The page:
Talk to Me

Mark Gregory is deleting all your e-mails



OK, it’s fair to say that I like to talk. I’ve talked for a living all my life. Talking to listeners on the radio earlier in my career. Verbally extolling the virtues of a product or service through advertising voiceover work. Or chatting through a creative brief with one of our clients. In the case of the latter - I’ve always found that doing it face to face, or at the very least - on the phone, will usually achieve the most desirable outcome over the written word.

And I say that as both a creative radio writer and as a published author. So, what on earth would lead me to such a seemingly contrary conclusion?

Allow me to clarify. The particular nature of the discussion I’m extolling the virtues of, is the one you and I both need to have in our businesses. Dozens, if not hundreds of times a day.

The type of interaction where you need to get to the crux of a matter, address a point, obtain a consensus and then move on to the next stage.

What you don’t desire during that process, is a protracted series of potentially confusing written statements or questions, all blatantly open to misinterpretation, fed to you intermittently over a period of hours, or in some cases – days or even weeks. When a simple conversation would undoubtedly have led both parties to a satisfactory conclusion within minutes, or possibly seconds.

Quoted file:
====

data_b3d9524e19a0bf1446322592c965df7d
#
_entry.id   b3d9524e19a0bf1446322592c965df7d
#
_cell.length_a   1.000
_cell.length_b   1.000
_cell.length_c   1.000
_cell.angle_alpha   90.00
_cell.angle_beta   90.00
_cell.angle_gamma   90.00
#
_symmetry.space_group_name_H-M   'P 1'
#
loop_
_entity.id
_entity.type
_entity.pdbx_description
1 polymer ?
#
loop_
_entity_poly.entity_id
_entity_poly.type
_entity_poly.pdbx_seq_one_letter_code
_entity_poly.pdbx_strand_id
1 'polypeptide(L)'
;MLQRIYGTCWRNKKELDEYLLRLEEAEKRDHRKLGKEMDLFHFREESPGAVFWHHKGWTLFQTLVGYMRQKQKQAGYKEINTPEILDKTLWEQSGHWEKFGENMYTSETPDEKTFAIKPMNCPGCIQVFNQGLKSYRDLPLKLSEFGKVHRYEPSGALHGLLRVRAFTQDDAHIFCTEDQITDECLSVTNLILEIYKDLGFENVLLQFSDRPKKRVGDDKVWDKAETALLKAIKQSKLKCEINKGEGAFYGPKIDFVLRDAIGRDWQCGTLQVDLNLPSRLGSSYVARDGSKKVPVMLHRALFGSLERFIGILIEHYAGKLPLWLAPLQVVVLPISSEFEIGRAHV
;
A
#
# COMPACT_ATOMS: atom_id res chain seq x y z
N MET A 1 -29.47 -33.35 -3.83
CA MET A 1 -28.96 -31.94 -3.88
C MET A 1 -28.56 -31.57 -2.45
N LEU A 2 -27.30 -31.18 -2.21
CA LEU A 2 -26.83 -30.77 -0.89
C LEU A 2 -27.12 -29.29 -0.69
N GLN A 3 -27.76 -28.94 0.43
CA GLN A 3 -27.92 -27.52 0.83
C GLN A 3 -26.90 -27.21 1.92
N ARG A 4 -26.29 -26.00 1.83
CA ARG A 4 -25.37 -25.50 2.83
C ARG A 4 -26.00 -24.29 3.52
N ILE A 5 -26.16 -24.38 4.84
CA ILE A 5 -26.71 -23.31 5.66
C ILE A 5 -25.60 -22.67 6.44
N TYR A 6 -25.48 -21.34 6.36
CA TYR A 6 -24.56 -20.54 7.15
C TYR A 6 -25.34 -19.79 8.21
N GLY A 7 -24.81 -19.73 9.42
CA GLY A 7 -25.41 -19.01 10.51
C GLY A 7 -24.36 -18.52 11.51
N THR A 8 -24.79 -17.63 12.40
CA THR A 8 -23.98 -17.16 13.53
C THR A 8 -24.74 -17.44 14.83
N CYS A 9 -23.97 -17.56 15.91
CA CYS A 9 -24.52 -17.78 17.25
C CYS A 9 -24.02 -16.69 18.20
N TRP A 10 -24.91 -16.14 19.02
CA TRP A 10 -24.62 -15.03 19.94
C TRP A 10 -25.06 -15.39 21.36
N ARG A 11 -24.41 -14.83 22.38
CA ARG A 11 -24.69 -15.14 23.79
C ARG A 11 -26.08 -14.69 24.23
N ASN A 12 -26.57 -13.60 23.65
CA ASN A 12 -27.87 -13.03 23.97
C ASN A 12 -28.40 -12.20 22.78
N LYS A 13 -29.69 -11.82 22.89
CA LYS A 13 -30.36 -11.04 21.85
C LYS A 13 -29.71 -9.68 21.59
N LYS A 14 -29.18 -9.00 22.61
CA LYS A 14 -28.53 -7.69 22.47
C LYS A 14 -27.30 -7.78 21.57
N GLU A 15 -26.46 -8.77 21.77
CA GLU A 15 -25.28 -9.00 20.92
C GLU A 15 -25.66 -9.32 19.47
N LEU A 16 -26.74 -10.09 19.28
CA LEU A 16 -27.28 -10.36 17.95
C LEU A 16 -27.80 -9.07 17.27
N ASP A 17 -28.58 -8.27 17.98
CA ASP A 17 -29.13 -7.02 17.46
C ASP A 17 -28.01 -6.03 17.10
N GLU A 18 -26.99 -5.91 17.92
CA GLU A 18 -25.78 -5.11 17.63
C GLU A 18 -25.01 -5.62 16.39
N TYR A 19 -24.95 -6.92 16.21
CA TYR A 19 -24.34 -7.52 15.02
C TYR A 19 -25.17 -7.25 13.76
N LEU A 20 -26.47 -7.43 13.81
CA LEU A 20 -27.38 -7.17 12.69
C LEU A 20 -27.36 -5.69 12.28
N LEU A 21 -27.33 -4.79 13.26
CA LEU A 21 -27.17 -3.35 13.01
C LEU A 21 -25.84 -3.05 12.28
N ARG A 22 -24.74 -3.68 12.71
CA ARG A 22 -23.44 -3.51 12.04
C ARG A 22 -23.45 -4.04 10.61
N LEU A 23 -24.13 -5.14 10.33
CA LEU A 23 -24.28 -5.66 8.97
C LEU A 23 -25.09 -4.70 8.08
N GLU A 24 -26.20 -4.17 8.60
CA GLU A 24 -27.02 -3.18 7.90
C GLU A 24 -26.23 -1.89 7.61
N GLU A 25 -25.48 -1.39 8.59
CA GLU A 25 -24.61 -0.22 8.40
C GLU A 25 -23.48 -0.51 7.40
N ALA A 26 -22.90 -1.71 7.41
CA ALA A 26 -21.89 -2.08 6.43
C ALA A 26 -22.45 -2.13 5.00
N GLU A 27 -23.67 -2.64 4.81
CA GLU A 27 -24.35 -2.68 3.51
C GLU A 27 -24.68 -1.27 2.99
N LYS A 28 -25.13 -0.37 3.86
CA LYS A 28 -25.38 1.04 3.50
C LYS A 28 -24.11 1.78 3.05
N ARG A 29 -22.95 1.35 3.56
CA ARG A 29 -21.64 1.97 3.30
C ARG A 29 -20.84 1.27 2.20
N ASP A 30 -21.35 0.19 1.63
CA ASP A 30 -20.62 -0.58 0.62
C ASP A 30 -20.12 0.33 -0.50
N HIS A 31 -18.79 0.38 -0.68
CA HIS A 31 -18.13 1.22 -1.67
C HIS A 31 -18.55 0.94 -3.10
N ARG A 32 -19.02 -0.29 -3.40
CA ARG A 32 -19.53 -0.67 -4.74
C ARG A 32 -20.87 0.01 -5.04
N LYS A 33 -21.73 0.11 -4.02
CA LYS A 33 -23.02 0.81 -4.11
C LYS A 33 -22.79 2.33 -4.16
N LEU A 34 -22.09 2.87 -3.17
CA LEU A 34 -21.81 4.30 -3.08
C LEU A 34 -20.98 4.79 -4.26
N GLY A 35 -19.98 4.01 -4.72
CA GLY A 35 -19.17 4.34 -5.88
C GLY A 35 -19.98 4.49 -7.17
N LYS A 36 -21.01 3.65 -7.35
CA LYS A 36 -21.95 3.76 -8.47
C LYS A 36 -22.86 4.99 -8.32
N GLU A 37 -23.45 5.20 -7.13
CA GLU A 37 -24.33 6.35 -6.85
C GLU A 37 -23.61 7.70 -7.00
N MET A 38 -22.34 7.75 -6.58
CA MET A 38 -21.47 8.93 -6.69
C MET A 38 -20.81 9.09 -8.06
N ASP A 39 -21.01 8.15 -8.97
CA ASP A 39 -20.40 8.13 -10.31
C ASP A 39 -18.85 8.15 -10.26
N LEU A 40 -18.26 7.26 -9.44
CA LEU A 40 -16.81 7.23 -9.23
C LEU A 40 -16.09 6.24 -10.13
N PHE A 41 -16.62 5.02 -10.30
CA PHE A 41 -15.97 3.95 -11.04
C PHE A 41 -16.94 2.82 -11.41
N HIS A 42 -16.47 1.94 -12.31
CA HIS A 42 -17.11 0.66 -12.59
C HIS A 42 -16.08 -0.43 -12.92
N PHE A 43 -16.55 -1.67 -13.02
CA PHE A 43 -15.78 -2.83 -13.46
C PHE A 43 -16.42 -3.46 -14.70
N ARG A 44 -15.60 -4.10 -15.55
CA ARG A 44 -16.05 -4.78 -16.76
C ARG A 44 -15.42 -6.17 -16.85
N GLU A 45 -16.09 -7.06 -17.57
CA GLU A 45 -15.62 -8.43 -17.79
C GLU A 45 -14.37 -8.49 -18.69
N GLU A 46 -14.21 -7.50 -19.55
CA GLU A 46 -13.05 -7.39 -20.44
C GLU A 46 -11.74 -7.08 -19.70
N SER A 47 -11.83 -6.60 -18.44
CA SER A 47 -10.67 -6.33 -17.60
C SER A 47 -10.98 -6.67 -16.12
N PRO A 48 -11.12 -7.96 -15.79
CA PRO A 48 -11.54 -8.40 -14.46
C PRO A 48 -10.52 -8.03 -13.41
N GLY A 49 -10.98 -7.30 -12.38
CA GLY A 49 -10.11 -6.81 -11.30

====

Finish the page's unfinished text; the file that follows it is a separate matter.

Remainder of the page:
A friend of mine was recently desperate to confirm the finishing time of a meeting they were attending, in order that they could book a return train ticket. “Just ring them and see what time they think it’ll wrap up”, I’d helpfully suggested. “Oh I’ll message them tomorrow” was the response.

By the time they’d eventually received a reply – four days later, it wasn’t the one they were hoping for and by this time, the rail ticket prices had shot up too. Ouch! But the delay in receiving the information and the increase in cost were both entirely avoidable. If my friend had just picked up the phone at the outset.


It’s crazy isn’t it? This seemingly new-found reluctance to actually speak to anyone. Can you imagine the potentially catastrophic consequences all those years ago, if America and Russia had attempted to resolve the Cuban missile crisis - by e-mail?

Or how about David Frost and Richard Nixon embroiled in their famous confrontation. Not eye to eye, but via a string of Facebook comments?

And just how entertaining would Chris Moyles’ morning radio show be, if it was texted to you, one link at a time?

Don’t get me wrong, e-mail, text and social are all part of life today and all are useful in varying degrees. But when you and I want to do business… we really need to TALK.

Mark Gregory